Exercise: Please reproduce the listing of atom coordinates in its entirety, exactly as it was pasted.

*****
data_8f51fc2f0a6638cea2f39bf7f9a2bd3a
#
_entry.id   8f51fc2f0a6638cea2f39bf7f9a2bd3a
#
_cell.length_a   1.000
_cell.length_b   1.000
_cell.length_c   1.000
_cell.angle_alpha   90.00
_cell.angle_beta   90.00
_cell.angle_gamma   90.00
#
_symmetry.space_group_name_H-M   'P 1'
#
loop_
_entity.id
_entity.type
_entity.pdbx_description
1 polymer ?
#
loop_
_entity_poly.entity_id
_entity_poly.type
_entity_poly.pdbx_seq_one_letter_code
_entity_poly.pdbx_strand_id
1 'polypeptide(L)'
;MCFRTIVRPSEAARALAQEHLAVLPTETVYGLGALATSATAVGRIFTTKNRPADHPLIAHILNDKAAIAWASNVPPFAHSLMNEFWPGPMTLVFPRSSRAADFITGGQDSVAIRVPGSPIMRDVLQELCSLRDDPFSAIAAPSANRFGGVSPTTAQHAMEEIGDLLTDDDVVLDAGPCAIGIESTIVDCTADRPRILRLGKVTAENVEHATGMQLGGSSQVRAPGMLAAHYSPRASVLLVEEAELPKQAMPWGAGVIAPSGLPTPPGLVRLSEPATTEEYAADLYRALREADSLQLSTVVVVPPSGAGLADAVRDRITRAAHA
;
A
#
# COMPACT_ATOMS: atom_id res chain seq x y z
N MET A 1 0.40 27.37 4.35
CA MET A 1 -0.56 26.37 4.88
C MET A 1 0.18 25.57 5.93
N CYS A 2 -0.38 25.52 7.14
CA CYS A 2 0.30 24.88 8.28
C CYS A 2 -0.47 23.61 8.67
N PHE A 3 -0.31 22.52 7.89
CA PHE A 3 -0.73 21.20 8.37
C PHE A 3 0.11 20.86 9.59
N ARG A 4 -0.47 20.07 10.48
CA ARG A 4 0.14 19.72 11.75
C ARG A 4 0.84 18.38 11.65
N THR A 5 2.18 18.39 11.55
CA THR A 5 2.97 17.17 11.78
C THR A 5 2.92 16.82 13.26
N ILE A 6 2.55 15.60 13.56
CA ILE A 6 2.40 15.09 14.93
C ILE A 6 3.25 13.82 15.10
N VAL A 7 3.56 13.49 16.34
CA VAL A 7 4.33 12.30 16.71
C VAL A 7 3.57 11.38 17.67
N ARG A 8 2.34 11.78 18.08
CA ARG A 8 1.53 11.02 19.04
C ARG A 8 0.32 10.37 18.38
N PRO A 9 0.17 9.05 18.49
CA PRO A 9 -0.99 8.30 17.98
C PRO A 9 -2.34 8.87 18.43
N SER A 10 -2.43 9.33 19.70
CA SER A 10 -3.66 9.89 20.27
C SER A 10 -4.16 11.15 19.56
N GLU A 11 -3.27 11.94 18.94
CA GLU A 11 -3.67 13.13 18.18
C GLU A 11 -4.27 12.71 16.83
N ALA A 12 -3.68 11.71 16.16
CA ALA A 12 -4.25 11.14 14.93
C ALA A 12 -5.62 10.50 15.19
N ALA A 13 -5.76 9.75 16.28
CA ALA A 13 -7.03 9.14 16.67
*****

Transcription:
data_8f51fc2f0a6638cea2f39bf7f9a2bd3a
#
_entry.id   8f51fc2f0a6638cea2f39bf7f9a2bd3a
#
_cell.length_a   1.000
_cell.length_b   1.000
_cell.length_c   1.000
_cell.angle_alpha   90.00
_cell.angle_beta   90.00
_cell.angle_gamma   90.00
#
_symmetry.space_group_name_H-M   'P 1'
#
loop_
_entity.id
_entity.type
_entity.pdbx_description
1 polymer ?
#
loop_
_entity_poly.entity_id
_entity_poly.type
_entity_poly.pdbx_seq_one_letter_code
_entity_poly.pdbx_strand_id
1 'polypeptide(L)'
;MCFRTIVRPSEAARALAQEHLAVLPTETVYGLGALATSATAVGRIFTTKNRPADHPLIAHILNDKAAIAWASNVPPFAHSLMNEFWPGPMTLVFPRSSRAADFITGGQDSVAIRVPGSPIMRDVLQELCSLRDDPFSAIAAPSANRFGGVSPTTAQHAMEEIGDLLTDDDVVLDAGPCAIGIESTIVDCTADRPRILRLGKVTAENVEHATGMQLGGSSQVRAPGMLAAHYSPRASVLLVEEAELPKQAMPWGAGVIAPSGLPTPPGLVRLSEPATTEEYAADLYRALREADSLQLSTVVVVPPSGAGLADAVRDRITRAAHA
;
A
#
# COMPACT_ATOMS: atom_id res chain seq x y z
N MET A 1 0.40 27.37 4.35
CA MET A 1 -0.56 26.37 4.88
C MET A 1 0.18 25.57 5.93
N CYS A 2 -0.38 25.52 7.14
CA CYS A 2 0.30 24.88 8.28
C CYS A 2 -0.47 23.61 8.67
N PHE A 3 -0.31 22.52 7.89
CA PHE A 3 -0.73 21.20 8.37
C PHE A 3 0.11 20.86 9.59
N ARG A 4 -0.47 20.07 10.48
CA ARG A 4 0.14 19.72 11.75
C ARG A 4 0.84 18.38 11.65
N THR A 5 2.18 18.39 11.55
CA THR A 5 2.97 17.17 11.78
C THR A 5 2.92 16.82 13.26
N ILE A 6 2.55 15.60 13.56
CA ILE A 6 2.40 15.09 14.93
C ILE A 6 3.25 13.82 15.10
N VAL A 7 3.56 13.49 16.34
CA VAL A 7 4.33 12.30 16.71
C VAL A 7 3.57 11.38 17.67
N ARG A 8 2.34 11.78 18.08
CA ARG A 8 1.53 11.02 19.04
C ARG A 8 0.32 10.37 18.38
N PRO A 9 0.17 9.05 18.49
CA PRO A 9 -0.99 8.30 17.98
C PRO A 9 -2.34 8.87 18.43
N SER A 10 -2.43 9.33 19.70
CA SER A 10 -3.66 9.89 20.27
C SER A 10 -4.16 11.15 19.56
N GLU A 11 -3.27 11.94 18.94
CA GLU A 11 -3.67 13.13 18.18
C GLU A 11 -4.27 12.71 16.83
N ALA A 12 -3.68 11.71 16.16
CA ALA A 12 -4.25 11.14 14.93
C ALA A 12 -5.62 10.50 15.19
N ALA A 13 -5.76 9.75 16.28
CA ALA A 13 -7.03 9.14 16.67